2. Ryan,

    I love the Iverson/Melo pairing, but you might be a little too far ahead of the curve on the Ali stuff. Melo does show some personality and appeal and I think the stop snitching thing was overplayed and I like that he’s not superhuman like Lebron. As far as the punch though, I’m with your fellow Canadian Steve Nash, “Typical NBA punch. In hockey, your own team would beat you up for that.”

  3. thanks for the support Pedro! Like you I can’t wait to see AI and Melo on the court at the same time. If Early Boykins can average close to 30 points a game feeding off the double teams that Iverson requires I can’t wait to see the damage that Melo and AI can do when teams can’t double team either of these guys.

    Bill: I’m learning towards Pedro’s sentiments that I’d prefer Melos personality over LeBron’s physical gifts. While LeBron is the better athlete I’m more of a fan of Melo at this stage of their careers. If LeBron can start winning Championships over Melo I would be swayed but until either of these guys cross that line I’m in Melo’s corner.

    I hadn’t read Nash’s response – thanks! It gave me a good chuckle.

  4. Both have thrown punches in madison square garden, and that’s where most of the similarities stop. Though the new nike commerical is good and that article portrays him in a positive light, Carmelo is not the prominenet figure that ali was and not even close to as dominant in his sport. Ali, it’s said by many including himself, was the greatest boxer of all time. Carmelo when he comes back won’t even be the best player on his own team.

    I really look forward to watching the nuggets when carmelo comes back, but watch a documentary about ali or read a book about him. Carmelo isn’t Ali, and isn’t even close. While I really like your blog, this post is comparable to a music blog saying “fred durst is the bob dylan of our time!”

  5. Mathias: I think that their social influential is much greater than just throwing some punches at MSG. The way that teens and pre-teens respect Melo is huge. However, I agree that saying that generation at this point respects an athlete isn’t going to give that athlete instant credibility with my generation or older ones.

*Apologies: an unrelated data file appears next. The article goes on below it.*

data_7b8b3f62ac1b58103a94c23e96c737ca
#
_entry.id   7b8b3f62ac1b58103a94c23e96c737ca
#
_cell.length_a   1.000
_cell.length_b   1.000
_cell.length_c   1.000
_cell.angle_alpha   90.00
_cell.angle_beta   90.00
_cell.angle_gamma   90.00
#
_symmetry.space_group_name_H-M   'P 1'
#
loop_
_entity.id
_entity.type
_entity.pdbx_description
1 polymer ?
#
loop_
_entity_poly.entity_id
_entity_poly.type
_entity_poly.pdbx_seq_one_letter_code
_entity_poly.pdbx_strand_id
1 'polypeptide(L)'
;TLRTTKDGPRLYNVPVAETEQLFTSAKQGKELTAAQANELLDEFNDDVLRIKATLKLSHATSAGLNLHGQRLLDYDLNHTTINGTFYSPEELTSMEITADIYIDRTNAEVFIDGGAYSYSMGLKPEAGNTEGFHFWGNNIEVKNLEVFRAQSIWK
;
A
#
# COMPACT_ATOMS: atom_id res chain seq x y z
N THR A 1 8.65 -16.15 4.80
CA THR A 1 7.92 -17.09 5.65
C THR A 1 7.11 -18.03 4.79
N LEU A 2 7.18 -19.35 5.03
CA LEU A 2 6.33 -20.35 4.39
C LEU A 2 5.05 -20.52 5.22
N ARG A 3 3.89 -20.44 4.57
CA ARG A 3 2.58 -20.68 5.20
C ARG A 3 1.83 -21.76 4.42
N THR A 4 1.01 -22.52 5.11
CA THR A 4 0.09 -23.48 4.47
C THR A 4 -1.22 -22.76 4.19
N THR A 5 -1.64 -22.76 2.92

While reading through the article on Melo I just found a couple points that had me comparing the two athletes. However, I do agree that it’s hard to judge any athlete after 5 years in the public conscious to an athlete like Ali that we’ve followed for over 30. I should have worded things better so that it would have been more clear that once Melo retires that we’ll look back on his career much like we did Ali.

    Ouch! Fred Durst? You could have at least compared me to Aaron Lewis.

  6. This was the most pathetic justification for being a thug I ever read.
    I have to add coward to that since that suckerpunch and backpedalling is all people will remember him by. Sort of like Marty McSorley and the stick incident.
    Hitting someone who is not looking is the ultimate act of cowardice (right after shooting an unarmed person) but backpedaling right after is the cherry on the sundae.

    I was waiting for the sarcasm tab to appear but you did it straight.
    Muhammad Ali?
    Jordan?
    Really?

    Reading this reminds me of my pre-teen nieces who see Lindsay Lohan and Paris Hilton on ET and magazines and BELIEVE a fabricated image that was built by million dollars worth of advertising.
    Ahh, the naivete of 11 year olds.

    Whats your excuse?

    PS: First article read here and Im not even gonna bother with the rest.
    Could be that this was just a writing exercice or too much poppers that night but it was like reading a puff piece in some glossy mag.
    No thanks.

  7. After talking with David Wilson and reading the feedback on this column it’s clear that trying to compare ‘Melo to MJ and Ali was too big of a stretch. I’m willing to admit when I’m wrong and it’s become clear to me that this is a time when I’ve got things twisted up.

    I’ve sat down and changed some things around a bit as I feel that Cassidy’s comments on Melo are great and provide a great perspective on an athelte that the media is ripping on. Hope that you all enjoy the changes.